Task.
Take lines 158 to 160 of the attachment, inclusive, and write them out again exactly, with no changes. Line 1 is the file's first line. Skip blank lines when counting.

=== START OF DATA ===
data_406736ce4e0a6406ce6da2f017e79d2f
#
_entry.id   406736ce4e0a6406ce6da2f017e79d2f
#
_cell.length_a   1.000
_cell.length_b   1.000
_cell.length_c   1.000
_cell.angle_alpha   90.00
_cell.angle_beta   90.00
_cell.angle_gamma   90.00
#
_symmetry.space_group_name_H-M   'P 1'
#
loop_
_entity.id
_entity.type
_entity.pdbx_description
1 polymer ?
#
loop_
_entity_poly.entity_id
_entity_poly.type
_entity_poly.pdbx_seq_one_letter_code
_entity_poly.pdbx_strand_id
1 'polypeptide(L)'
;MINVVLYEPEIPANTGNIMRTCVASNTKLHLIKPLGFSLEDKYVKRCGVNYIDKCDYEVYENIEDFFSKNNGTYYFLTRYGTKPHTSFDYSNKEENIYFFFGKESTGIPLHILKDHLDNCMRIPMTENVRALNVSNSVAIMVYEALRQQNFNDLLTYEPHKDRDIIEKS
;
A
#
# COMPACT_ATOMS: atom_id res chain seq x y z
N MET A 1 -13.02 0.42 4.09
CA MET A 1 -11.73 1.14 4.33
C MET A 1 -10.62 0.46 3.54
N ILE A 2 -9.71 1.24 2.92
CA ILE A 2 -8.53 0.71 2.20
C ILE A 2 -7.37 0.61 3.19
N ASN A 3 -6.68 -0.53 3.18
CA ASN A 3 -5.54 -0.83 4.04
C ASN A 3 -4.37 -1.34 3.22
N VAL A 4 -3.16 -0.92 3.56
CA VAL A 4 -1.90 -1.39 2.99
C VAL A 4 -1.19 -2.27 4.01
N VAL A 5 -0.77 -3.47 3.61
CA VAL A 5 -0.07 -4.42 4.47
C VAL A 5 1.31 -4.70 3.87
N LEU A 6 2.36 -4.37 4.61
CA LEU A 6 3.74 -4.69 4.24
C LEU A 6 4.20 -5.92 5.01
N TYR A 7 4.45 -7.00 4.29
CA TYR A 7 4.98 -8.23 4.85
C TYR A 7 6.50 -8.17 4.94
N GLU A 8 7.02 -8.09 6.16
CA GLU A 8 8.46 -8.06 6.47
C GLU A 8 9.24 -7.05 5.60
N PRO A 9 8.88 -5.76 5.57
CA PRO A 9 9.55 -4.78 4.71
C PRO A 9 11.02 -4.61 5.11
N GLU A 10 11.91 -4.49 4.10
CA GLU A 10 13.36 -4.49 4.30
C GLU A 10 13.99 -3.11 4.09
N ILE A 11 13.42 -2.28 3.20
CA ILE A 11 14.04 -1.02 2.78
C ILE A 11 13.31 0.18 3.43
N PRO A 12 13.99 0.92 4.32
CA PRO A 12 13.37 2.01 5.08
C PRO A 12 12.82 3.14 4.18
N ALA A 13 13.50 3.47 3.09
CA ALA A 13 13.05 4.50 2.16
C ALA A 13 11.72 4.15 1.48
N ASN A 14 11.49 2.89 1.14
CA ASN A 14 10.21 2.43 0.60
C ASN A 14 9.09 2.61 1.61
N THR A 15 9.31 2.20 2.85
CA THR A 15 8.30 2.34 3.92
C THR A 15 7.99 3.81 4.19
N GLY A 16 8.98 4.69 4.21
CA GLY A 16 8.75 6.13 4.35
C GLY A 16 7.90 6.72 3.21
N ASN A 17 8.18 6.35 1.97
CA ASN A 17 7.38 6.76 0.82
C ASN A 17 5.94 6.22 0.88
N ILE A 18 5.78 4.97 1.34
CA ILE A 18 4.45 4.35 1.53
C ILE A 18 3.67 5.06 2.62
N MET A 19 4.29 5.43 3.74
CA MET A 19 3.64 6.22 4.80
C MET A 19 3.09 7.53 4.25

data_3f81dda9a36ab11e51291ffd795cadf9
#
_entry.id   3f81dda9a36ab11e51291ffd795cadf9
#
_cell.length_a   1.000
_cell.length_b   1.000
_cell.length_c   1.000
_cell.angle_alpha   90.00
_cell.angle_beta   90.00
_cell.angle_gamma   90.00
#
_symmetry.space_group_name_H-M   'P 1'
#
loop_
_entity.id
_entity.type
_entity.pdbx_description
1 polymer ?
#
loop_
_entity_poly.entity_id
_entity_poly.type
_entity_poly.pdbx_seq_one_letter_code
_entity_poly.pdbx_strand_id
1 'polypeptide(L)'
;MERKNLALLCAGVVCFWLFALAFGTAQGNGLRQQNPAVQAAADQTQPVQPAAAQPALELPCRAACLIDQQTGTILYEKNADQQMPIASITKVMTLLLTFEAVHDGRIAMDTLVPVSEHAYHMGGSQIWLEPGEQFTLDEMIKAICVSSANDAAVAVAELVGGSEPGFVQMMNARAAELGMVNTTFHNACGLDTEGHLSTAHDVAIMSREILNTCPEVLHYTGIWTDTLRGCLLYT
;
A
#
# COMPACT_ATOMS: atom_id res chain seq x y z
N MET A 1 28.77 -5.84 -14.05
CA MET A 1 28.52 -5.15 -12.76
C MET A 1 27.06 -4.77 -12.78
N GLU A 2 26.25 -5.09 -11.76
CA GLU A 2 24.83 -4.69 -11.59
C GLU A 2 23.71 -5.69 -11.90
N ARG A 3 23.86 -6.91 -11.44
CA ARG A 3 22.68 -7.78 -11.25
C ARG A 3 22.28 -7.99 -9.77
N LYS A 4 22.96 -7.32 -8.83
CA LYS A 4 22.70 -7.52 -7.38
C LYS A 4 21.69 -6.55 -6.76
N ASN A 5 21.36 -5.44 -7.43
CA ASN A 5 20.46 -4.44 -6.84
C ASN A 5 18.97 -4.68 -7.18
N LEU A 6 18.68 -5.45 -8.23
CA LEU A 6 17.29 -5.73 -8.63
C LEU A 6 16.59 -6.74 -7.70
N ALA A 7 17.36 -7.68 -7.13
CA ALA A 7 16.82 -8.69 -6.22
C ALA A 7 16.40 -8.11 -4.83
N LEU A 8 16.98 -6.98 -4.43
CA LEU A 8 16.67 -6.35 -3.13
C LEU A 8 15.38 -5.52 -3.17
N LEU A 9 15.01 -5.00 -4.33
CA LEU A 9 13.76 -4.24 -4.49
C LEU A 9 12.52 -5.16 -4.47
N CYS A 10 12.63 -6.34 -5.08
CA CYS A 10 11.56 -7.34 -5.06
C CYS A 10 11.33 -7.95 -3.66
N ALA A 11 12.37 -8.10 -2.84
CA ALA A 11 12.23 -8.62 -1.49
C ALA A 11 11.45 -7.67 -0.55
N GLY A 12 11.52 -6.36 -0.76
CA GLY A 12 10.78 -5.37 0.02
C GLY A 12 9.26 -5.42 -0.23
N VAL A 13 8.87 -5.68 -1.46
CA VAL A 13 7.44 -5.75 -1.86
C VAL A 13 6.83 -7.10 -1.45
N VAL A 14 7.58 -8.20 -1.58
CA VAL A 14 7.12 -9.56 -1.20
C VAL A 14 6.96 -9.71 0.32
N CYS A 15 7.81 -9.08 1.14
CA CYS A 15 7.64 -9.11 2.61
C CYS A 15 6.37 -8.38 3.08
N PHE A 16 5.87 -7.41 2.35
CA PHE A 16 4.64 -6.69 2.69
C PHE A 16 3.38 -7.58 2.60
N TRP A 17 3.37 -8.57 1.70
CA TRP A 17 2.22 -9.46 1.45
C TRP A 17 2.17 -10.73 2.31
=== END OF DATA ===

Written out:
CA VAL A 14 7.12 -9.56 -1.20
C VAL A 14 6.96 -9.71 0.32
N CYS A 15 7.81 -9.08 1.14